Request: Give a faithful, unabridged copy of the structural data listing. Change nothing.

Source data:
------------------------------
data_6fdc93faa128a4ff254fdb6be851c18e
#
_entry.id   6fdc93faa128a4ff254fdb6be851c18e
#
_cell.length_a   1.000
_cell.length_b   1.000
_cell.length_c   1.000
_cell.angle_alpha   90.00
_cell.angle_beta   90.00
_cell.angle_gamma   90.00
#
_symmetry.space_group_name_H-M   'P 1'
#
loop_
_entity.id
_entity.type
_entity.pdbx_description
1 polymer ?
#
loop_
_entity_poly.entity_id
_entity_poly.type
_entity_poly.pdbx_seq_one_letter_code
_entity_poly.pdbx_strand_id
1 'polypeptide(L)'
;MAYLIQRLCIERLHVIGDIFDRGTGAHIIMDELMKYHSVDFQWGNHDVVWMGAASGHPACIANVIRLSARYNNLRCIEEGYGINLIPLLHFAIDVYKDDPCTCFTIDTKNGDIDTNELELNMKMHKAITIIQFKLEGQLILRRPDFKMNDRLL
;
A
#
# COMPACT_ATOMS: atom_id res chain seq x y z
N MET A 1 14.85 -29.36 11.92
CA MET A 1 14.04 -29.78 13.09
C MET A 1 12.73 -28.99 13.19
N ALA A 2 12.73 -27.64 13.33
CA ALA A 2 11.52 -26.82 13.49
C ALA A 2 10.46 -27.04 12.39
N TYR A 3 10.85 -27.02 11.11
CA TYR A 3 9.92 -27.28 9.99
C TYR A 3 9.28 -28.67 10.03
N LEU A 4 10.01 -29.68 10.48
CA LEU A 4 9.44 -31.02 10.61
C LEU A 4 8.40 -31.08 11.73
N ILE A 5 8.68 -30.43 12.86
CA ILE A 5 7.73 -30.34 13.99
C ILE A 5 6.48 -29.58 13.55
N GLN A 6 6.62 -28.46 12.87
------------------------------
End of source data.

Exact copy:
data_6fdc93faa128a4ff254fdb6be851c18e
#
_entry.id   6fdc93faa128a4ff254fdb6be851c18e
#
_cell.length_a   1.000
_cell.length_b   1.000
_cell.length_c   1.000
_cell.angle_alpha   90.00
_cell.angle_beta   90.00
_cell.angle_gamma   90.00
#
_symmetry.space_group_name_H-M   'P 1'
#
loop_
_entity.id
_entity.type
_entity.pdbx_description
1 polymer ?
#
loop_
_entity_poly.entity_id
_entity_poly.type
_entity_poly.pdbx_seq_one_letter_code
_entity_poly.pdbx_strand_id
1 'polypeptide(L)'
;MAYLIQRLCIERLHVIGDIFDRGTGAHIIMDELMKYHSVDFQWGNHDVVWMGAASGHPACIANVIRLSARYNNLRCIEEGYGINLIPLLHFAIDVYKDDPCTCFTIDTKNGDIDTNELELNMKMHKAITIIQFKLEGQLILRRPDFKMNDRLL
;
A
#
# COMPACT_ATOMS: atom_id res chain seq x y z
N MET A 1 14.85 -29.36 11.92
CA MET A 1 14.04 -29.78 13.09
C MET A 1 12.73 -28.99 13.19
N ALA A 2 12.73 -27.64 13.33
CA ALA A 2 11.52 -26.82 13.49
C ALA A 2 10.46 -27.04 12.39
N TYR A 3 10.85 -27.02 11.11
CA TYR A 3 9.92 -27.28 9.99
C TYR A 3 9.28 -28.67 10.03
N LEU A 4 10.01 -29.68 10.48
CA LEU A 4 9.44 -31.02 10.61
C LEU A 4 8.40 -31.08 11.73
N ILE A 5 8.68 -30.43 12.86
CA ILE A 5 7.73 -30.34 13.99
C ILE A 5 6.48 -29.58 13.55
N GLN A 6 6.62 -28.46 12.87